The idea of hard work gets a lot of attention. We teach our kids that if they aren’t willing to work hard for something, they won’t truly appreciate it.
I totally agree with that statement. It’s important for kids to understand the value and benefit of hard work, and youth sports provide the perfect opportunity for young athletes to learn that life lesson.
In the push to learn hard work, however, we can’t forget the importance of fun.
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Fun isn’t the enemy of hard work. There’s a lot to be said for kids having fun in youth sports, for kids having fun at all.
Here are four powerful arguments for keeping the fun in youth sports:
Kids will keep playing
No matter how much we talk about teaching kids character lessons, and the importance of them learning persistence and hard work, the bottom line is kids will quit if they don’t have any fun. We want kids to keep playing and get those opportunities for learning, so there has to be some fun in the experience.
Fun and hard work in youth sports are not mutually exclusive. You can have both. Perhaps it takes a bit more creativity from coaches and parents, but it can happen.
Kids learn through fun
Research shows that fun is serious business for kids. Play helps them learn to solve problems, get along with others, express creativity and develop physical skills and flexibility. This can happen on the playground or in youth sports.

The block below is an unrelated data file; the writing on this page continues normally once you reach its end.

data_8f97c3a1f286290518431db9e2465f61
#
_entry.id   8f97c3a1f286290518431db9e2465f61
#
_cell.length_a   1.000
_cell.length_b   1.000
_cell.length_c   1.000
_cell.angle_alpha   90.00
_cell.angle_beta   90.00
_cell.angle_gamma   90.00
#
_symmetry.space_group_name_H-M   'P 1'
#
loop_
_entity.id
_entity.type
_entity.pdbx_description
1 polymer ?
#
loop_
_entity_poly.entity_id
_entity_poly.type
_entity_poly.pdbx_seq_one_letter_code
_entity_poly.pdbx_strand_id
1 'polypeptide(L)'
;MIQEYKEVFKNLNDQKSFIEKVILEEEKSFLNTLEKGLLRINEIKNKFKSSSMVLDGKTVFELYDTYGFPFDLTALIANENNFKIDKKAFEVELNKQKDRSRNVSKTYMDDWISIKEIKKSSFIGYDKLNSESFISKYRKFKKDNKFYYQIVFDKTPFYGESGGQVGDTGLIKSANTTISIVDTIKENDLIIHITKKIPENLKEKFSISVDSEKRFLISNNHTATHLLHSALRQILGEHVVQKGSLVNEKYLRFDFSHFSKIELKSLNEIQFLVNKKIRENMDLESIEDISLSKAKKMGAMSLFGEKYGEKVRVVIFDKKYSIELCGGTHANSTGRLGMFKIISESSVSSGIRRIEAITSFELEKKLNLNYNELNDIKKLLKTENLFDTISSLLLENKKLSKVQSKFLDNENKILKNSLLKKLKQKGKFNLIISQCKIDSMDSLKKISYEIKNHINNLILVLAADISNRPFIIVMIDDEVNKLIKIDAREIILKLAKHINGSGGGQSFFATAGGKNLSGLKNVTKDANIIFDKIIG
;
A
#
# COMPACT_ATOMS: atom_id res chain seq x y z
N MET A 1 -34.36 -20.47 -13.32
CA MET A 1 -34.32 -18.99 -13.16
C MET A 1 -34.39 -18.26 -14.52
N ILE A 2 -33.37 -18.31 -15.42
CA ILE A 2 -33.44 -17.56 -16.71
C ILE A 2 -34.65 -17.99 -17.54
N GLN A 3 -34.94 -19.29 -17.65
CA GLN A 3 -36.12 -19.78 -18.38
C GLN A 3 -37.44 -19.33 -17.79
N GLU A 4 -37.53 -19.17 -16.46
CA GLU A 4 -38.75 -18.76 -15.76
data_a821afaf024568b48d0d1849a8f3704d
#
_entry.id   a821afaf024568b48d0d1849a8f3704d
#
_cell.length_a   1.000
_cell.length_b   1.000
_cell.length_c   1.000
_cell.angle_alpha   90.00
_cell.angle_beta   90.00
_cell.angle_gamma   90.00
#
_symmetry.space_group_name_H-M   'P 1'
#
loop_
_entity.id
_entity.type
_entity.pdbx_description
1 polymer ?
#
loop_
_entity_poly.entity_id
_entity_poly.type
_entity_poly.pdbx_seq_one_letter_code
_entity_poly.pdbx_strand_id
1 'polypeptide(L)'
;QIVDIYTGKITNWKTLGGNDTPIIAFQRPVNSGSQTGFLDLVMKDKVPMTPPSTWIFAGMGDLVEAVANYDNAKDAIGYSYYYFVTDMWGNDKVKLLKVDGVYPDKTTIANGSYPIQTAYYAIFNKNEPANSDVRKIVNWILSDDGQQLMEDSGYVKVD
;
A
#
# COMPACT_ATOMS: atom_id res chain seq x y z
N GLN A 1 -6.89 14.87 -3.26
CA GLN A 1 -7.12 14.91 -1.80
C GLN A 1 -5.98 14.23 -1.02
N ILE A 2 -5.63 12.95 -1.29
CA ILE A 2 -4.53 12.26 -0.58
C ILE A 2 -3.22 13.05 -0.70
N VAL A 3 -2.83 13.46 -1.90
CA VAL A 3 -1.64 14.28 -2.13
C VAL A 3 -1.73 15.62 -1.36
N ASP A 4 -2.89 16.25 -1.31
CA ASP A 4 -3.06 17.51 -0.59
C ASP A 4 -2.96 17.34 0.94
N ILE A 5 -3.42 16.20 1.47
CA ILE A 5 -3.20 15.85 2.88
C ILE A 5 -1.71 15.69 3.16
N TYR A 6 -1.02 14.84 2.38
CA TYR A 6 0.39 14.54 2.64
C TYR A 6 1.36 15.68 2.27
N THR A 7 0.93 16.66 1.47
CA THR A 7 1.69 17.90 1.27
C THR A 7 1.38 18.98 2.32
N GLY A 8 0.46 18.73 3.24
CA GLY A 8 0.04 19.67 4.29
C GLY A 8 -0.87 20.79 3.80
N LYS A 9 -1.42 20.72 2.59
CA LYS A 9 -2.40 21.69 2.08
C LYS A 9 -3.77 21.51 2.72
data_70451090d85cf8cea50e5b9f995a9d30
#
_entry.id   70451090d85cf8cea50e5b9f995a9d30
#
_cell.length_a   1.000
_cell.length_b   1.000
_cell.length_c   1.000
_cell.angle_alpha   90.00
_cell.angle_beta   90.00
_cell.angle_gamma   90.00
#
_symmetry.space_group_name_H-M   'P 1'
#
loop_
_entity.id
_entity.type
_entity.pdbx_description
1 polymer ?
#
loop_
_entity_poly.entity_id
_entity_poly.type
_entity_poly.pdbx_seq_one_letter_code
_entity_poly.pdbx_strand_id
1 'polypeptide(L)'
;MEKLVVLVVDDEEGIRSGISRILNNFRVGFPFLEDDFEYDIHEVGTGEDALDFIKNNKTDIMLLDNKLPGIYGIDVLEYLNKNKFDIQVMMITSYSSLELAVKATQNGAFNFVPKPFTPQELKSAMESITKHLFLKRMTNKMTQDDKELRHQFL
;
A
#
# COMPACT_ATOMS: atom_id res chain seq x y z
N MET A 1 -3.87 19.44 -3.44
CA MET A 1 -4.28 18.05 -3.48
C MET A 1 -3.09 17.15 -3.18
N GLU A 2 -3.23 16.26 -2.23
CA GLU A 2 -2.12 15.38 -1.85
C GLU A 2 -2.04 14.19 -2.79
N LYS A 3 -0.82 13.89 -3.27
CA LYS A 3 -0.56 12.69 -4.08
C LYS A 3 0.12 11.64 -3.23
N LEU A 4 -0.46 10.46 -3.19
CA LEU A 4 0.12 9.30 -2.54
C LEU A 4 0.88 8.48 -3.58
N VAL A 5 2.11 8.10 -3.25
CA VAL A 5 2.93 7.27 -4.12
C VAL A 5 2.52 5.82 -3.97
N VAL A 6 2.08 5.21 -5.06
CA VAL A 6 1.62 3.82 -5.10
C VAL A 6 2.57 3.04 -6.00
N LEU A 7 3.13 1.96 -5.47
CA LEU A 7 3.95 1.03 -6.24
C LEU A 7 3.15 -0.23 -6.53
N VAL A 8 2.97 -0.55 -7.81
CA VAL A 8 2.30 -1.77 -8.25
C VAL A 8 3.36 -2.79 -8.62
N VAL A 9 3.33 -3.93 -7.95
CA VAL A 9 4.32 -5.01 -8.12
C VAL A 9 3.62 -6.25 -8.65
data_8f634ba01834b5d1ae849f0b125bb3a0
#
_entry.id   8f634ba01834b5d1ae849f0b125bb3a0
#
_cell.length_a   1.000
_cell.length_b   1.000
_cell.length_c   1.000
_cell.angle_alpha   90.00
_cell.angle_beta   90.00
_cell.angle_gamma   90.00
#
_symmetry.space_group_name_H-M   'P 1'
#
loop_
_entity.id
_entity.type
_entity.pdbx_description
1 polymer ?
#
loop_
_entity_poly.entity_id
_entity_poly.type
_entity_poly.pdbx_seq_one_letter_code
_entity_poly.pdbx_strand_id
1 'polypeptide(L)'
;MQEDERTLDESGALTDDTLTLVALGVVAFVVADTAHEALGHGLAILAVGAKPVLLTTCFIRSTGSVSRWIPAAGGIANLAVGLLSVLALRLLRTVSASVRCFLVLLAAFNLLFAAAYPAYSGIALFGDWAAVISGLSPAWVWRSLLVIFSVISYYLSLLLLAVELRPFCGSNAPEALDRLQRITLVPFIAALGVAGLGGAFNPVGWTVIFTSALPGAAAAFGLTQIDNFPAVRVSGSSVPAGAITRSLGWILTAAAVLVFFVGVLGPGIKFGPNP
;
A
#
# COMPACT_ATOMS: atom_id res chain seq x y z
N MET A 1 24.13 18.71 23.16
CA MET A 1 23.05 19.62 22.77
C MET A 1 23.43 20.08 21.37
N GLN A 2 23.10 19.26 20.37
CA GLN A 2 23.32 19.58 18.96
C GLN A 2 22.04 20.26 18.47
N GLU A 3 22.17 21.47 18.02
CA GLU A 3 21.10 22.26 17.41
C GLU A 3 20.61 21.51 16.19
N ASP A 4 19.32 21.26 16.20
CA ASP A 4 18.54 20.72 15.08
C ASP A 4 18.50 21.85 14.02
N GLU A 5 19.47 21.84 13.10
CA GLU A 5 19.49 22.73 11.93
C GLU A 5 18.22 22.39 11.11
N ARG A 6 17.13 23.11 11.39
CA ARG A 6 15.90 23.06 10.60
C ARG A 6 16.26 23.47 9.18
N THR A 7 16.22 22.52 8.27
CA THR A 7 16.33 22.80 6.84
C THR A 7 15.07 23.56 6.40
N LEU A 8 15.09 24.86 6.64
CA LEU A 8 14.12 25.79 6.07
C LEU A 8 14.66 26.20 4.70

When kids are having fun, learning becomes natural and easy. Studies also show that learning happens best when it’s a side-effect of a fun activity such as sports. In addition, this type of learning is more likely to stick with the child as they grow up.
Laughing is good for your child’s heath
Laughter’s ability to lessen stress is one very good reason why it should be a part of a child’s development. Believe it or not, having a sense of humor helps develop a child’s self-esteem, problem-solving abilities and social skills.
Fun breaks down walls
In moments of laughter and fun, something amazing happens. Walls come down between players and coaches, and bonds are built.
When my husband coached high school softball, he’d take the team on overnight trips. Inevitably, those trips included lots of laughter and fun in the van, hotel and restaurants. Those girls loved forgetting about sports for a while as they enjoyed being friends. And that always made them better teammates.
Sports were originally designed for the purpose of fun, but this often gets lost in the pressure of competition. Coaches and parents, let’s not shun the fun in sports!
Janis B. Meredith is a life coach for sports parents. She provides resources to help parents give their children a positive and growing youth sports experience. Learn more about good sports parenting habits in her book 11 Habits for Happy & Positive Sports Parents, available on Amazon.